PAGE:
February 25, 2002

U.S. Planting False Stories Common Cold War Tactic

By Tabassum Zakaria

WASHINGTON (Reuters) - Recognizing that sometimes the pen is mightier than the sword, the CIA has a colorful history of planting false information in media outlets overseas, with results ranging from irritating the Soviet Union to paving the way for a coup in Latin America.

Disinformation measures were a common tool in most CIA covert operations, and the Soviet Union elevated the practice to an art form during the Cold War, intelligence experts say.

"You would try and recruit a journalist and he would become an agent of influence," a former U.S. intelligence officer said.

The foreign journalist was either paid or acted out of hatred for a regime that harmed his family, "and he would plant stories which were favorable to your side," he said.

"The Russians did it, the Brits do it, the French do it -- it's regular intelligence procedure to try and influence a country's policies through the press," he said.

While the battlefield for the war of false words was traditionally the CIA's domain, a public debate over the issue of government-planted lies erupted this month after reports surfaced about the Pentagon's new Office of Strategic Influence.

Some of the reports said the office would be used to plant lies in foreign news outlets to influence public opinion abroad to further U.S. goals in its war on terrorism.

The flap forced top defense officials to publicly state they would never knowingly lie to the media, and left the U.S. intelligence community privately shaking its head at the folly of the military for trying to tread on its turf.

One former intelligence official derided the Pentagon's name for its propaganda office, saying at the CIA such an operation would be called something like "Division F" or "the 407 Committee," which might be a room in a building to disguise its purpose.

The CIA's disinformation campaigns were a constant source of irritation for the Soviet Union during the Cold War.

After the Soviet Union invaded Afghanistan in 1979, the CIA would annually plant false notices carrying the Soviet military seal in newspapers in Muslim countries announcing invasion day celebrations at Soviet embassies, another former U.S. intelligence officer recalled.


Those notices, "just drove them crazy," and made it appear that the Soviets were crowing over the invasion, he said.

The New York Times in 2000 revealed a classified history of CIA's covert 1953 operation in Iran to oust the prime minister and bolster Shah Mohammad Reza Pahlavi. It included planting articles and editorial cartoons in newspapers.

The CIA used disinformation tactics in Latin America, using radio broadcasts under the name Voice of Liberation to help topple the government of Jacobo Arbenz in Guatemala in 1954.

It used similar tactics in Chile to discredit Socialist President Salvador Allende who died in a 1973 coup when forces loyal to Augusto Pinochet overthrew his government.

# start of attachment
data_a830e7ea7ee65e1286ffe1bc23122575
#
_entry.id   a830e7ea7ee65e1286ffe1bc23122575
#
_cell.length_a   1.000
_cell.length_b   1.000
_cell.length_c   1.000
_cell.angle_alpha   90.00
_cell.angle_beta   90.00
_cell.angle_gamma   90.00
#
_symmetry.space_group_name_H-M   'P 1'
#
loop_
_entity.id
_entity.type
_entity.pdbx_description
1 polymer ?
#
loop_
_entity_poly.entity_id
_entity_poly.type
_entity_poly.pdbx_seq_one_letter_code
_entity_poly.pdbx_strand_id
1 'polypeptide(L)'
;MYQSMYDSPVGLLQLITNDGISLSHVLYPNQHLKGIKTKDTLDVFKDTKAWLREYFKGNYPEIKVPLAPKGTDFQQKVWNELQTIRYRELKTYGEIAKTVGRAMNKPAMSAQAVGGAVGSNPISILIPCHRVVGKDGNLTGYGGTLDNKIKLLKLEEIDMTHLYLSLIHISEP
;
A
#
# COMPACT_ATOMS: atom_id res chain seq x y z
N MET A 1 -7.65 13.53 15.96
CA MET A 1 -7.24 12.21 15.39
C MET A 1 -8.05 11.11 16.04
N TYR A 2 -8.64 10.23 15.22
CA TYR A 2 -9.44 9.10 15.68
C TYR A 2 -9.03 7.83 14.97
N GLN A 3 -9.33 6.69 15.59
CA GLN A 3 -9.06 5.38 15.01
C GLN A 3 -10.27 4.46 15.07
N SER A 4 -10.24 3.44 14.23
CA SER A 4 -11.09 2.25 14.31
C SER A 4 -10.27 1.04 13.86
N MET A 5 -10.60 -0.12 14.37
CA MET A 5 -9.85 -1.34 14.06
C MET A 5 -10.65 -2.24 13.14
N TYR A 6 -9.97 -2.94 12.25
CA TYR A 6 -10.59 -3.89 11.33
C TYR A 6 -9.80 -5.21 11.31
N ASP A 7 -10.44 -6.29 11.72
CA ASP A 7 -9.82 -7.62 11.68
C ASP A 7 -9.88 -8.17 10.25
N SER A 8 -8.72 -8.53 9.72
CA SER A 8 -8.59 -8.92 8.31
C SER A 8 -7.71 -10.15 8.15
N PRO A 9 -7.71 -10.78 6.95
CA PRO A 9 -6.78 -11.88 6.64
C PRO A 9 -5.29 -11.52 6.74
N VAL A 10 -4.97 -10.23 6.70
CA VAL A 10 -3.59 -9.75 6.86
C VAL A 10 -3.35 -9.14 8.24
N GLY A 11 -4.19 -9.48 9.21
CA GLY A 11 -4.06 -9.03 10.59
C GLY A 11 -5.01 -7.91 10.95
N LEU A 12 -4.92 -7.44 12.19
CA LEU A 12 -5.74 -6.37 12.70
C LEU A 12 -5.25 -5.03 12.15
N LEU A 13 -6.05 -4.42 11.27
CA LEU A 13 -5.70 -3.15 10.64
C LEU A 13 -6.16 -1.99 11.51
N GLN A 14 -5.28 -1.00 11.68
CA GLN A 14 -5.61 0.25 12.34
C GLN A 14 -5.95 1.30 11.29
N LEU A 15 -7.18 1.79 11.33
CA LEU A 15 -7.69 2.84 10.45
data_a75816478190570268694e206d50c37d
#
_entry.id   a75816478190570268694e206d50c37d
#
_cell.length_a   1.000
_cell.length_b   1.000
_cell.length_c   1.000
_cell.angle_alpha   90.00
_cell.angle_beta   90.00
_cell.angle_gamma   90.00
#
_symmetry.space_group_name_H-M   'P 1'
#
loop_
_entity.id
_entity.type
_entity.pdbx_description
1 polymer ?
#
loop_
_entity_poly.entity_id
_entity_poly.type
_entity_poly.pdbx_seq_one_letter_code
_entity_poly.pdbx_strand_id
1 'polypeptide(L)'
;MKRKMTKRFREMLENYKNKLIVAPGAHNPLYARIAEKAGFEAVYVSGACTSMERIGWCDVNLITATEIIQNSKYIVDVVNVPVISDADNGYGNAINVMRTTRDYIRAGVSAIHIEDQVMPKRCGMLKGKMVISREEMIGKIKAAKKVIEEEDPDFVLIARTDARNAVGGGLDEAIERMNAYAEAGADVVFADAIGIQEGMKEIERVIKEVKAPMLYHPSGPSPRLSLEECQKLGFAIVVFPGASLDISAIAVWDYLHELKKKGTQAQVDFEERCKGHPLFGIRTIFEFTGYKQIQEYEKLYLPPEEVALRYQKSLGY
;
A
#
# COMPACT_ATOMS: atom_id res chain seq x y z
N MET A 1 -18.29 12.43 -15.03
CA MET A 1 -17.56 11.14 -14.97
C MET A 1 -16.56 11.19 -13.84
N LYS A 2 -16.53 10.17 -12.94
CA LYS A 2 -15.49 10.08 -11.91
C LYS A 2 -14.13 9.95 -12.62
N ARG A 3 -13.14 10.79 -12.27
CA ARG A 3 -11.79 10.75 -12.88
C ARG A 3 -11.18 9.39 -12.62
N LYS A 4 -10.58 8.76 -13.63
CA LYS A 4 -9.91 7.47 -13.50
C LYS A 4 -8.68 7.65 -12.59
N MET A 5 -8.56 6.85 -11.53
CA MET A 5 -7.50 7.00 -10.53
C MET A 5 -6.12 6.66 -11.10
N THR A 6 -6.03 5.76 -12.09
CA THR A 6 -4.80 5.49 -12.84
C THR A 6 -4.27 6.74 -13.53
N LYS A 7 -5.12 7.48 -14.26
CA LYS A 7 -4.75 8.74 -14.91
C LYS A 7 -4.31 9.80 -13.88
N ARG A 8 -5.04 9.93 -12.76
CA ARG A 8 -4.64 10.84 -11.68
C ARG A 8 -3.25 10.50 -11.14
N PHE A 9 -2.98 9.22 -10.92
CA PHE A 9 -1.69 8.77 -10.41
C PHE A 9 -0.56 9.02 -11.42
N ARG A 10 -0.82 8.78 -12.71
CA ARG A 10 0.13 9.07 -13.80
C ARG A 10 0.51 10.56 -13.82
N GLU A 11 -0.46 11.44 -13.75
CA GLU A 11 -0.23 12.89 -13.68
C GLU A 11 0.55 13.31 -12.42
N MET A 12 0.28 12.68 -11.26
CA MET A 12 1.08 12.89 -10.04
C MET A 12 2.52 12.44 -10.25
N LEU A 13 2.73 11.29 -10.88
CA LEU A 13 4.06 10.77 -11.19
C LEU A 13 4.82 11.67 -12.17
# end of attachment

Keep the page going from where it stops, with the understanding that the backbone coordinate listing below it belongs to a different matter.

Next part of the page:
The Soviet Union was no slouch when it came to planting lies about the United States in the media, experts said.

The Soviets disseminated lies that the CIA conducted secret experiments on HIV that caused the AIDS epidemic in Africa and that the U.S. spy agency was connected to the West African body-parts market, a former U.S. intelligence official said.

When the United States became concerned that Indonesia's President Sukarno had pro-communist tendencies, a CIA team produced a pornographic film featuring an actor resembling Sukarno with the intent of embarrassing him, said Steven Aftergood, director of the project on government secrecy at the Federation of American Scientists. It was unclear whether the film was ever released.


Sometimes the disinformation campaigns were one-on-one. A former intelligence officer recalls a set up in which a CIA officer acted like a broadcaster holding up a fabricated newspaper that declared in a banner headline a high-level official in a hostile country was dead. The subterfuge prompted a reluctant prisoner to break down and talk.

In the mid-1970s, CIA activities came under intense congressional scrutiny that developed into a greater oversight role for Congress on U.S. covert activities.

The CIA adopted a policy during that period of not recruiting reporters working for American news organizations to help conduct intelligence activities. The CIA also agreed to take care that the lies it promoted overseas were not picked up by U.S. media.

"If the CIA put something in an Urdu newspaper the chances of it coming back to the United States is zero and you could do it," Robert Baer, a former CIA officer, said. "But you certainly wouldn't want to put some horrendous leak in Le Monde because it would get picked up in the U.S. papers," he said.

"It is becoming much more difficult to do well today because everybody reads everything and if there is something of any significance that appears even in the most obscure foreign outlet it is going to echo in the global media sooner or later," Aftergood said.

Copyright 2002 Reuters Limited